I have a 2000 corolla that burns oil. The issue is from the small oil return holes that get clogged easily from the use of Dino oils with a lower burn point. If I use the top of the line pennzoil synthetic oil, will this clean everything up and clear the sludge and carbon so I won’t burn as much oil? I’ve heard stories of this happening. My car takes 5w30. Should I go down to 0w20 or stay at 5w30? Also should I switch to synthetic for a oil change or two? Or should I just keep using the pennzoil Dino oil and save my money and not buy synthetic?
You have a 22 year old vehicle so oil usage is not uncommon. How much oil are you using ? Just try the synthetic and if it helps fine , if not then go back to regular . I would not use 0W20 in this old engine with who knows how many miles.
Even from the factory. These cars 98-02 corollas burned. Many started after 100,000 miles but it is due to a design fault in the engine, not age. I would say my 22 year old corolla will last longer than most people’s new cars today. I can try synthetic and I won’t go to 0w20. I know pennzoil has a synthetic high mileage, would this just swell seals to prevent leaking? I know some of my oil loss is through a valve cover gasket leak
I believe so. Come back in 15 years. I’ll still have this car. It’s 22 years old and getting close to 200,000 miles and I take 500 mile trips quite often in it. It never lets me down is the by far the most reliable vehicle I’ve owned. And I’ve owned a few 5-10 year old newer cars. Still on its original alternator, starter, engine, tranny, radiator. Everything. The only issue is it burns oil. I gutted the catalytic converter because of it and check my spark plugs. As long as I keep adding oil, there’s no issue with the car and I don’t believe there will be big issues with it in the distant future.
Can those holes be cleaned out once the valve cover is removed?
So you are admitting to pollution of the air that we breath . Thanks a lot .
Unfortunately no. Once the holes are cleaned out, they get filled back up with gunk and carbon again. The only real fix is to buy the updated part Toyota sells with bigger holes. Or to bore out bigger holes. I have heard of stories of people always using high quality synthetic oils with a higher burn off rate and what this does is prevents the holes from getting by clogged in the first place. I’m hoping that I can change to synthetic and it will clear these holes. When I use marvel mystery oil, it slows the burning down by so much. I’m assuming that it is clearing these holes because MMO is basically a synthetic oil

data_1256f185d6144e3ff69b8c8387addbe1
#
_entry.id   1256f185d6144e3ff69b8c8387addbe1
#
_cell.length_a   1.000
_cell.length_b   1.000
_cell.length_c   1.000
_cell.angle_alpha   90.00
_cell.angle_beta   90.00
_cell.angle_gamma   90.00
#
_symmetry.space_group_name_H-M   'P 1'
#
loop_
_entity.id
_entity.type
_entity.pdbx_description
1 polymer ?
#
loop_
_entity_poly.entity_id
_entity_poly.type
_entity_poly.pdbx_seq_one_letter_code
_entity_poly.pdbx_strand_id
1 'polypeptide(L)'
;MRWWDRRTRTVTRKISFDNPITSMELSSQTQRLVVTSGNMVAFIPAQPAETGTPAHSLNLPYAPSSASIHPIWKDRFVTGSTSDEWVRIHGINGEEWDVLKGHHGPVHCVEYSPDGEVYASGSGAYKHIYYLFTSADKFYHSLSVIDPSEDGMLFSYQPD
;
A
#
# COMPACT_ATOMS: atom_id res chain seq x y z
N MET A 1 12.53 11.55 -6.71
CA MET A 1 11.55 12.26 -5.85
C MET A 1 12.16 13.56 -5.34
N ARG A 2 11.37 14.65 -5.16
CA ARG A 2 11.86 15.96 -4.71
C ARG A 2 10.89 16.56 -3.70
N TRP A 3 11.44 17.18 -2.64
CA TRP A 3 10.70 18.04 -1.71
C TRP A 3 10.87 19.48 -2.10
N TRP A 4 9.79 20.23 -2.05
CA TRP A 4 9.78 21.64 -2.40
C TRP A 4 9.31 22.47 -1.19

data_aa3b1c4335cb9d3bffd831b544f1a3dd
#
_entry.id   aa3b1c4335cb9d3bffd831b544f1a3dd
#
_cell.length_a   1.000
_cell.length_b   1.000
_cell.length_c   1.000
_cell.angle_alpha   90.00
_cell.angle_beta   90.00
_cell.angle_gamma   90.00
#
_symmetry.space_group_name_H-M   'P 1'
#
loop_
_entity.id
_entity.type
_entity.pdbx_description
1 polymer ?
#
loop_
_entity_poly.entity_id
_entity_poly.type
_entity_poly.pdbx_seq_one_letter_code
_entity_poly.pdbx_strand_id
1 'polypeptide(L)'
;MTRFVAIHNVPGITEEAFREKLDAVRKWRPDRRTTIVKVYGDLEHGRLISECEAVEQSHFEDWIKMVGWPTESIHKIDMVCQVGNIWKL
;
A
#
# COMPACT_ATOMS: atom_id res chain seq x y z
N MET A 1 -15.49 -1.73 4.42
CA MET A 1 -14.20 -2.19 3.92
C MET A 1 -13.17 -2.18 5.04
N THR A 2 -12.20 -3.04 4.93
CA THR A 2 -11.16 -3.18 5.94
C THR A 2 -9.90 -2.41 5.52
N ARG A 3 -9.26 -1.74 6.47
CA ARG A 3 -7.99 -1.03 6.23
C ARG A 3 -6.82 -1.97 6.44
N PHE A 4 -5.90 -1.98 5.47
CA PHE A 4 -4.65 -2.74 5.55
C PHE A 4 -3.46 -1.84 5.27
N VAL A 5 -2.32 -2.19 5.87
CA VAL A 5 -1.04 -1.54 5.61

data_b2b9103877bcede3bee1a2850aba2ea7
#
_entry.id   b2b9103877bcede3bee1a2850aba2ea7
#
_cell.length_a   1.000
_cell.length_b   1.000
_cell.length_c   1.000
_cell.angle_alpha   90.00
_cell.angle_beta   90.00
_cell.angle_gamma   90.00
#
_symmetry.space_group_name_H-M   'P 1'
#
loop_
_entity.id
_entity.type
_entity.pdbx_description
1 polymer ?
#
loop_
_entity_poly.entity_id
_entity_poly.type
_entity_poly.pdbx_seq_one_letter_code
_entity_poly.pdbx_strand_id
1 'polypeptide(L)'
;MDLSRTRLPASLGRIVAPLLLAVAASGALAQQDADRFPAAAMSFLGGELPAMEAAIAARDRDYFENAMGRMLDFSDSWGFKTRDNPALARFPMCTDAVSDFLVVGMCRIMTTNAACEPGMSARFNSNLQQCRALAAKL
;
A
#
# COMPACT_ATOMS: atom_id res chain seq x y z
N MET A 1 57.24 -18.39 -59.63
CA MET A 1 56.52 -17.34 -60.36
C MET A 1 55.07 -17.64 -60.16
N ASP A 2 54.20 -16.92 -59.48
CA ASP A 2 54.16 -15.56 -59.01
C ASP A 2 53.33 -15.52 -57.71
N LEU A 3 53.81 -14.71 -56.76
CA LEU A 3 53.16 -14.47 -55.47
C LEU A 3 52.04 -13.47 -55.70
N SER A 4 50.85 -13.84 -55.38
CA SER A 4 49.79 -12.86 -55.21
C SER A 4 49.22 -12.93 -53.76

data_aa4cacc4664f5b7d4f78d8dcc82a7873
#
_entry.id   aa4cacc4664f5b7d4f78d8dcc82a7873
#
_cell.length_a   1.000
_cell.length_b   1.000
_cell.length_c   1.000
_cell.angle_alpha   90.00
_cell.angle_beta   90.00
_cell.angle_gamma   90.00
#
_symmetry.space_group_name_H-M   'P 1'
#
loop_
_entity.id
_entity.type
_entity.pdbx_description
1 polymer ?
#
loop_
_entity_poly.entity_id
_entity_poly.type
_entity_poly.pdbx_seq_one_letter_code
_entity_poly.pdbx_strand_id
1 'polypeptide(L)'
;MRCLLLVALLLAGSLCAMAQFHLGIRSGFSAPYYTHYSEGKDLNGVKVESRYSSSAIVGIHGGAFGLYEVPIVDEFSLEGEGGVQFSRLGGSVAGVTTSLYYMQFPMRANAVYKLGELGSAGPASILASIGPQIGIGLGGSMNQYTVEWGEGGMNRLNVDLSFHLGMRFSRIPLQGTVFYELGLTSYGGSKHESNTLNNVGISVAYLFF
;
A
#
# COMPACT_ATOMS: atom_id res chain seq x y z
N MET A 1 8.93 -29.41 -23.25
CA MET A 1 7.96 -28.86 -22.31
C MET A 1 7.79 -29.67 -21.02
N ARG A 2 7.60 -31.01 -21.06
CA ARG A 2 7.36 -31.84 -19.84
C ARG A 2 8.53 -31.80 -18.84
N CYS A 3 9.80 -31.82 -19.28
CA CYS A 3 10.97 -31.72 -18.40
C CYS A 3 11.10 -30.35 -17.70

Yes I am. Your welcome. Enjoy
You are missing the point of every one of my posts/reply’s. Me polluting is not the point I am trying to drive and the point that you keep bringing it up tells me that you have zero argument.
Believe me, some of these soft people nowadays need a little bit of car exhaust in their life.
I have seen it work both ways. You might clean out some sludge and reduce the rate of burning or it might do nothing. A 0W30 or 5W30 Mobile 1 EP (gold bottle) would be my choice to start. I have also run the Mobile 1 0W40 European in engines wanting 5W30 with no issues. This seems to really clean stuff out as European cars have more stringent detergent levels for extended changes and turbos/diesels that can take this oil. This is really more of a “thick” 5W30 if you look at the viscosity numbers and a way to cheat on additives to keep the EPA and European makes happy in the US. This oil is not rated as fuel conserving.
I run the Mobile 1 EP gold bottle 0W20 in my lowly Mitsubishi Mirage with 70,000 miles. It calls for 0W20 so that is nothing strange for this engine. This isn’t a lot of miles but it burns no noticeable oil between changes. Also, when you open the cap to refill the oil, you can see inside the valve cover, top of the timing chain, etc. All the metal is shiny silver just as it was when the engine was brand new with no brown discoloration at all. That is kinda my test when looking at a used car to see how well the oil changes were taken care of. Remember this is the coolest part of the engine so the first part to gunk up.